To be a great historian is to be a great storyteller, and William Dalrymple is one of the best. Dalrymple fans will be familiar with the way the celebrated author dusts off long forgotten empires and breathes new life into the rulers of the past.
In his latest offering ‘Return of a King: The Battle for Afghanistan’, Dalrymple sheds fresh light on a nineteenth century military campaign brushed under the rug of history – the first Anglo-Afghan war of 1839.
Afghanistan has always been the crossroads of the world. In 1839, in order to combat Russian influence in Asia, British East India Company forces took control of Afghanistan. Yet an Afghan uprising managed to decimate the British overnight. Of the 18,000 strong British force that marched out of India, only one man limped back out of the mountains.
The Afghan liberation struggle is history “Afghan children are brought up on” said Dalrymple at Asia House on Friday. Yet like many colonial exploits, this first battle for “roof of the world” has slipped from the collective memory in the West.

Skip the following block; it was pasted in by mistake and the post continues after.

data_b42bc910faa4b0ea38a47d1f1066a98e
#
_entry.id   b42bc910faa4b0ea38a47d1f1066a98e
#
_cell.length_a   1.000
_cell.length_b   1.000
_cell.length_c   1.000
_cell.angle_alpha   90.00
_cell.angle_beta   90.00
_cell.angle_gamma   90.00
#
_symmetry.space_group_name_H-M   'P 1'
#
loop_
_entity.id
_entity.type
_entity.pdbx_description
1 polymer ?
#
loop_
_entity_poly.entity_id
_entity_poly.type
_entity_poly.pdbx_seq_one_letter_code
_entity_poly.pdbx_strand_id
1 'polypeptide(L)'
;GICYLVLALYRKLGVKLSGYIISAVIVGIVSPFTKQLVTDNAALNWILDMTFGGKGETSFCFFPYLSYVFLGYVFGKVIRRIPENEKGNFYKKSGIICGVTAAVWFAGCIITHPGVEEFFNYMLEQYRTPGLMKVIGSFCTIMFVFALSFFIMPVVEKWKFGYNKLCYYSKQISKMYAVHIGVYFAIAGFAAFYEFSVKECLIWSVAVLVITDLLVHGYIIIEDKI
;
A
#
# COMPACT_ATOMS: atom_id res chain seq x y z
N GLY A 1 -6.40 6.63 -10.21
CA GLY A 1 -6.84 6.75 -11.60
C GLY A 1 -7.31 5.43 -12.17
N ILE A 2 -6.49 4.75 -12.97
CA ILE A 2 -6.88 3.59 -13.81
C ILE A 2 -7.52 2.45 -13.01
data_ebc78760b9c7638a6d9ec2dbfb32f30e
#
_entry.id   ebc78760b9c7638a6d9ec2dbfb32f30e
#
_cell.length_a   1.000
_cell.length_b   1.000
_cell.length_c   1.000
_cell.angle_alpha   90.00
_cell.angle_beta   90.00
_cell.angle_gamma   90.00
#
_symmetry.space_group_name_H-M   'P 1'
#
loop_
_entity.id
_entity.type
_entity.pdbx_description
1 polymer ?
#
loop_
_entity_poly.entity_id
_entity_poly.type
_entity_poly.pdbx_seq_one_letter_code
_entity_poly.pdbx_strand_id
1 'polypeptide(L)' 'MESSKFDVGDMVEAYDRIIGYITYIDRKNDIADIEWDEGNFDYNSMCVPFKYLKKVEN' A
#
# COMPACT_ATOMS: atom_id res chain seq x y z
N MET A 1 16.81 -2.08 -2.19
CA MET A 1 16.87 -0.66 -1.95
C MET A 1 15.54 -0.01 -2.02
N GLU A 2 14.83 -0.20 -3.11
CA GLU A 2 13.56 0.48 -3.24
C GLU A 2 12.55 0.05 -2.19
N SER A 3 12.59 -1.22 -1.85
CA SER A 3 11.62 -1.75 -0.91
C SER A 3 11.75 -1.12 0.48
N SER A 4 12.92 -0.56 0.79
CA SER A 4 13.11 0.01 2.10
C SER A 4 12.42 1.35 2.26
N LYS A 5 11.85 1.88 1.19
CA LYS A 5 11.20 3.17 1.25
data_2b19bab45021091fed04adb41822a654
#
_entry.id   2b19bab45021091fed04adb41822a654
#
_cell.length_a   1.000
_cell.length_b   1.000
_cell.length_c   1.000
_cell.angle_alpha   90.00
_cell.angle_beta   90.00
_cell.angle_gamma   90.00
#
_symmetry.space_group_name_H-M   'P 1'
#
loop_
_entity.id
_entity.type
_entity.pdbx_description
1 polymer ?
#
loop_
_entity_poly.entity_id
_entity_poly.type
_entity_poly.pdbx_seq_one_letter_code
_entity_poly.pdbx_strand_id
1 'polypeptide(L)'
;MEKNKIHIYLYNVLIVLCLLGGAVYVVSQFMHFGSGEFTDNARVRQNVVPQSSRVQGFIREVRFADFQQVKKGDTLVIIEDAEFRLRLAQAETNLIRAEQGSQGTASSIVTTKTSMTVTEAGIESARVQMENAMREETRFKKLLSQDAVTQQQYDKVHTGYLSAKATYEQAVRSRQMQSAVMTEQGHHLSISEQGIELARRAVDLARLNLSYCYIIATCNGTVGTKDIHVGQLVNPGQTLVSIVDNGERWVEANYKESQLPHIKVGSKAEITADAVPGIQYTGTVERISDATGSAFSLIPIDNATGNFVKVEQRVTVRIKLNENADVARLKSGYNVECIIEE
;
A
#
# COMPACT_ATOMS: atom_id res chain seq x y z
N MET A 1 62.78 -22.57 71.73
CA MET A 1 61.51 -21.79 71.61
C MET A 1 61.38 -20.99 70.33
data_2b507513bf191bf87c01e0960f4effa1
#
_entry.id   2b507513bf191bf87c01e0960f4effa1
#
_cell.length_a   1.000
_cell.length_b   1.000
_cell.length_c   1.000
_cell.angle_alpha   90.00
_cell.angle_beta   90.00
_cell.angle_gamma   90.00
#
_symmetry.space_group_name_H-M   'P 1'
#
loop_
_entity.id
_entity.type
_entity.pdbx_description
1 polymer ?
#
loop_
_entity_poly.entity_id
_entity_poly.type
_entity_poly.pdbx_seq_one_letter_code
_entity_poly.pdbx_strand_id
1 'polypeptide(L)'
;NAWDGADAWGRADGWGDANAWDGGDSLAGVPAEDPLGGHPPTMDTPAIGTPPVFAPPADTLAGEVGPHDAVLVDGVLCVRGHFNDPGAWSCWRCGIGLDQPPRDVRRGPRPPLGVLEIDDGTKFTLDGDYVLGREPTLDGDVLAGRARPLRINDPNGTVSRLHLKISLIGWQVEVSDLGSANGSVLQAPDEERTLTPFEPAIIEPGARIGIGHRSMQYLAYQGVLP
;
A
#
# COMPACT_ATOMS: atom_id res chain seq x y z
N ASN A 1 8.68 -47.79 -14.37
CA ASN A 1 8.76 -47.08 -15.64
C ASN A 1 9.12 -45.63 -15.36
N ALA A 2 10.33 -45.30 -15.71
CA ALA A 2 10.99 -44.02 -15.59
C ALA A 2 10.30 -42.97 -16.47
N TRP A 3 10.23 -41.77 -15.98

Dalrymple extensively researched Afghan accounts of the war, using records that contain a “different sort of truth to British military documents”. These descriptions provide insight into Afghan perceptions of the foreign invaders and reflect the way many Afghans feel living in an occupied country today.
When researching in Afghanistan, Dalrymple asked Afghan elders if they could see any parallels between that first ill-fated invasion and the current situation in Afghanistan today; “it is exactly the same” an elder replied. Many perceive the days of the current occupation to be numbered; before long the foreign troops, bankrupt and exhausted, will once again melt away.
It is thought civilisation arose in Afghanistan 5000 years ago and the history of the country is as rich and illustrious as it is fraught. The country was a great cultural centre during the Middle Ages and it has always been a land of art and poetry, boasting many ancient monuments and world heritage sites.
Afghanistan has been conquered by successive invaders, including Alexander the Great and Genghis Khan, for the last 2000 years. In the early 20th century, attempts were made by Afghan Kings to introduce reforms in women’s rights and education. Unrest and regime change however saw the end of the monarchy and the last King’s rule ended in 1978.
Having seen the ebb and flow of many empires, it looks like Afghanistan may be about to see the back of yet another occupying force, but will it be the last? The elders questioned by Dalrymple seem resigned to their country’s fate; “these are the last days of America, next it will be China”.